Categories > Games > Pokemon > The Spirit of Alola - Book 2

Chapter 5 - Nightmares in a Cave

by CJWorthington 0 reviews

Chapter 5 of The Spirit of Alola - Book 2

Category: Pokemon - Rating: PG-13 - Genres: Fantasy - Published: 2022-07-12 - Updated: 2022-07-25 - 1308 words - Complete

A small blue, orb-like shape zipped into existence as Sam slowly walked away from their home. It floated in front of the teenager for a moment, staring directly at them, then vanished with a small popping sound. Sam ignored the odd occurrence and instead continued waving and calling happily to their parents as the teenager made their way to school. In the corner of their eye, Sam saw a few more of the strange orbs, the purple haze that flowed behind them leaving trails in the air, as they buzzed around the home, unnoticed by all others, floating in and out the open door or around corners and trees.

I’m not really sure what those are, maybe some kind of undiscovered Pokémon, Sam thought, turning around and continuing down the road, but they don’t seem harmful. At least, they’ve not tried to do anything.

It seemed no one else had noticed the orbs, and Sam couldn’t bring themself to mention them, when no one seemed worried about their sudden appearance a few weeks ago, spotted or not. The orbs also never bothered interacting with anyone, though they did seem to take a slight interest in the only person who appeared to have been able to see them. The increase in their activity, more of them popping in and around the home, seemed to be the only concerning thing about them. Otherwise, the blue orbs had been completely harmless.


The time at the Pokémon School had been normal and unremarkable. Sam enjoyed the morning’s lessons and had plenty of fun playing outside with their friends during the afternoon break. The day was just like any other.

That is until a bit after lunch.

Professor Kukui was giving a lecture on Alolan Raichu, a picture of the other form showed up on the screen in front of the class, while the Electric and Psychic-type mouse of the region floated happily in front of them. The small sacks on its face buzzed with energy when the teacher had held up a magnet, and it chirped excitedly at the attention it was receiving.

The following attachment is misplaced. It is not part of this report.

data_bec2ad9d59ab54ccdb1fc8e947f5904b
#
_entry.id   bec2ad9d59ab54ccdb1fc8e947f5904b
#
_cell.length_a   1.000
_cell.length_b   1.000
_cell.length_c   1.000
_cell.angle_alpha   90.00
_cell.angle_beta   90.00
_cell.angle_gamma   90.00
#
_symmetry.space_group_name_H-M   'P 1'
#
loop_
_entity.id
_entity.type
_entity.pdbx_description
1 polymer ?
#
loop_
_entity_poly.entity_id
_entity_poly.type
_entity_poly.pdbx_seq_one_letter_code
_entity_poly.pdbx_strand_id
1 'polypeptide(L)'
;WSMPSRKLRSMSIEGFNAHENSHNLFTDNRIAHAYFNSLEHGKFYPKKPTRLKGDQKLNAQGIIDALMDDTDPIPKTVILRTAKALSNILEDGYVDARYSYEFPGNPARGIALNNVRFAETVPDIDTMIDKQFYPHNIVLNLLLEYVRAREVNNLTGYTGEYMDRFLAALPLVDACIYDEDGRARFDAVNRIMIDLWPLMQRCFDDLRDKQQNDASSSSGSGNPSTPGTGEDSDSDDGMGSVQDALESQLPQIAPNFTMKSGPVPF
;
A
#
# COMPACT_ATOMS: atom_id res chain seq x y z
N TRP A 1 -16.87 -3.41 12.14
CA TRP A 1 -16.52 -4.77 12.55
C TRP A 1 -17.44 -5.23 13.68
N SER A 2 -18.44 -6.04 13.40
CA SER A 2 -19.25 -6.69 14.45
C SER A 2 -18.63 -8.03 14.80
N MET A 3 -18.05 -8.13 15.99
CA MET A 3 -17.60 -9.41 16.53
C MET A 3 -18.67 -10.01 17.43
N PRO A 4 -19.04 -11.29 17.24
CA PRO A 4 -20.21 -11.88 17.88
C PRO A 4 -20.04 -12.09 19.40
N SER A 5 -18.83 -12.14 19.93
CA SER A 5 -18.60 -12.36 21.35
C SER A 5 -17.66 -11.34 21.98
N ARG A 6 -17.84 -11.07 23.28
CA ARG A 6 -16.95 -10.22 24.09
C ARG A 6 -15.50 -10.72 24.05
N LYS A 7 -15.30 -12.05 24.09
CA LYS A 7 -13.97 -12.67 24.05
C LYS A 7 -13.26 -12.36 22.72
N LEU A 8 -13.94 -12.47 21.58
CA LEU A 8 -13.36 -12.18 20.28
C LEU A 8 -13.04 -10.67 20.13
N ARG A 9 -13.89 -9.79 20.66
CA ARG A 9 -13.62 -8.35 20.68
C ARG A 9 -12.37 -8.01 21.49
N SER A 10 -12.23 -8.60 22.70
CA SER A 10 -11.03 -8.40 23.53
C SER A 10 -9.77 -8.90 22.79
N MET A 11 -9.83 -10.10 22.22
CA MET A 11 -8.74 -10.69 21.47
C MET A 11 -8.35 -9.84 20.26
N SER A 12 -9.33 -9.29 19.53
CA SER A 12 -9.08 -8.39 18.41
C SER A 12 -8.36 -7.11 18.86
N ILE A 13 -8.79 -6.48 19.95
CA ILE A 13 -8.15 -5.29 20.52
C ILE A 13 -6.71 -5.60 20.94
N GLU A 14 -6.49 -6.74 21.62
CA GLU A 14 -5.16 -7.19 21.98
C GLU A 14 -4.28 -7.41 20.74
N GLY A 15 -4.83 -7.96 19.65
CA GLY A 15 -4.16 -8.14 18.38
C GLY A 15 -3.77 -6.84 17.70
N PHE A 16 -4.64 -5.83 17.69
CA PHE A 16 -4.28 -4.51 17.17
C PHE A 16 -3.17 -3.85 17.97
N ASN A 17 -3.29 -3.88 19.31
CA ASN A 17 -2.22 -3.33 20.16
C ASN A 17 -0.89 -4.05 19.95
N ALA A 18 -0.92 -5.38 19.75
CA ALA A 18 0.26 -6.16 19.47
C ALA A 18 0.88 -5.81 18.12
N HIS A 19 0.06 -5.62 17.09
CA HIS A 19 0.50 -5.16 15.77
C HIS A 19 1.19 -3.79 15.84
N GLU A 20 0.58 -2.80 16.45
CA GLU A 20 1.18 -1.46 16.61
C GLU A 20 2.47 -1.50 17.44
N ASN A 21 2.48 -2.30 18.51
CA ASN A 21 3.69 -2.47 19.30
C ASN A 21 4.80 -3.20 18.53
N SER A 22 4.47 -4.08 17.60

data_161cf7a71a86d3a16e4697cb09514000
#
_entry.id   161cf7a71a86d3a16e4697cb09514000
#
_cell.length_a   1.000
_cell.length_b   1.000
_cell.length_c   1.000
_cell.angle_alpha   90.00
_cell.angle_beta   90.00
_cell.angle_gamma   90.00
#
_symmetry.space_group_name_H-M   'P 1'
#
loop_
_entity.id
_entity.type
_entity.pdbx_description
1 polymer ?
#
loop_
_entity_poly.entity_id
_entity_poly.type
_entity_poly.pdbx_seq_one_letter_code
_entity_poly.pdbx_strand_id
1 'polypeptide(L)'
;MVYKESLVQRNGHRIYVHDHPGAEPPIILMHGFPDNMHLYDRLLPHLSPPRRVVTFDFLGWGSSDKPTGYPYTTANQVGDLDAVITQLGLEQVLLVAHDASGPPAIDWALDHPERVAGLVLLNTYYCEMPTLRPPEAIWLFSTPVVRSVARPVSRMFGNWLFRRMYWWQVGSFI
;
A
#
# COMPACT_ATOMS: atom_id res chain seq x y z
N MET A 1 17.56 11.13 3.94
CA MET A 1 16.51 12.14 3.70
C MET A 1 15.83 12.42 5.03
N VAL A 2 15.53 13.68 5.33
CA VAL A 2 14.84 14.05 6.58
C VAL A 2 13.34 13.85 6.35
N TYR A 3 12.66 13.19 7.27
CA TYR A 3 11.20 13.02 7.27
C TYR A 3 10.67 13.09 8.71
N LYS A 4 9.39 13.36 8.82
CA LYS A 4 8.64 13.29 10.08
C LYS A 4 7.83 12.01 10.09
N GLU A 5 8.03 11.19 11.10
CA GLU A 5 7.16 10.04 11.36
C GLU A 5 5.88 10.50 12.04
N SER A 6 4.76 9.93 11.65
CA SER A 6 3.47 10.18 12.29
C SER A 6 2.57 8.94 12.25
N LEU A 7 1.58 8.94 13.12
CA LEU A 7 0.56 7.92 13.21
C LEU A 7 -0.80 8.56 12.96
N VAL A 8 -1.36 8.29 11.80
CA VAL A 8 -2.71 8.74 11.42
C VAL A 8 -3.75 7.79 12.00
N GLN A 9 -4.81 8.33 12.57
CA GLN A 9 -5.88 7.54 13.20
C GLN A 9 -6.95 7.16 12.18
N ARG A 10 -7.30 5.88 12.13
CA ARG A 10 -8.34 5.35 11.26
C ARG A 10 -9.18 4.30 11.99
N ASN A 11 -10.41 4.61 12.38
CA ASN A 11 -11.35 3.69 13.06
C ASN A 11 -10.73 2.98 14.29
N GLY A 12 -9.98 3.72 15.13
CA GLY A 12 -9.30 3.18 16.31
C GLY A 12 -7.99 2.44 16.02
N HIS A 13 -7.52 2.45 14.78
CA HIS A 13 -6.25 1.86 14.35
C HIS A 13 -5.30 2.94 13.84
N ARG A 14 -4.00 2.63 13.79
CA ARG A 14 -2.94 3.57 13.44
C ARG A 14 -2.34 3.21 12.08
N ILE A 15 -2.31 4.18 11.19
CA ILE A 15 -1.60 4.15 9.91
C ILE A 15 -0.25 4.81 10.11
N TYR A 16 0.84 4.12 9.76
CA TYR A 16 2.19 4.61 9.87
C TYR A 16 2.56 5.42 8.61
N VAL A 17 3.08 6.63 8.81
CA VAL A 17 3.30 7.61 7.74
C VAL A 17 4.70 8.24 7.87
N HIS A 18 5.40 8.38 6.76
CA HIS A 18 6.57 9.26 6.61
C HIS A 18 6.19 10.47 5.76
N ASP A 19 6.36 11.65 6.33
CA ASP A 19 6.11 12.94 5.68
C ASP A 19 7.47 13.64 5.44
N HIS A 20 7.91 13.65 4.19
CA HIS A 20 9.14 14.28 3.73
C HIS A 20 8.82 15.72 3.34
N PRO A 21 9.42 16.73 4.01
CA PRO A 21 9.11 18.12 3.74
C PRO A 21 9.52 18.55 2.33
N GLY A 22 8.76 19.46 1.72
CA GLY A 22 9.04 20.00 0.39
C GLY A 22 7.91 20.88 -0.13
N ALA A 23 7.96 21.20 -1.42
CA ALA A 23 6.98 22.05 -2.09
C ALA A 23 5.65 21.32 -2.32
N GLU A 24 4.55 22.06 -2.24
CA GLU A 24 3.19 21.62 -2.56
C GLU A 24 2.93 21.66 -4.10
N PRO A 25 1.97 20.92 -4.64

The sound of a fire bell on a truck rang out over the quiet classroom air, and even the Professor paused to look out the window. Sam knew something was wrong that very moment. Something about the wail of the siren, the sudden pin-drop silence of the class, and the widening eyes of Professor Kukui as he looked at the obvious location the disaster was happening at.

Of course, the whole class buzzed to life once they realized they could see where the emergency occurred, and everyone, including Sam, had rushed to the balcony of their classroom.

The, then fourteen-year-old, couldn’t remember how they made it back to their house, but suddenly, they were standing in front of flashing red and blue lights, sirens blaring and emergency professionals running in and out of the broken-down door of their home.

Two rolling beds were being loaded onto ambulances, white sheets covering and obscuring the human-like shapes of the unmoving victims of an unfortunate accident. The teen could tell, even without seeing their faces, that the bodies were that of their parents.

Flitting about the heads, unnoticed by everyone on the scene but Sam was another one of the orb-like Pokémon.

A piercing cry echoed across the noisy grounds, and it took the teenager a long moment to realize the screaming was being uttered by them.

A hand grabbed Sam by the shoulder, calling out to them, shaking them vigorously to get their attention.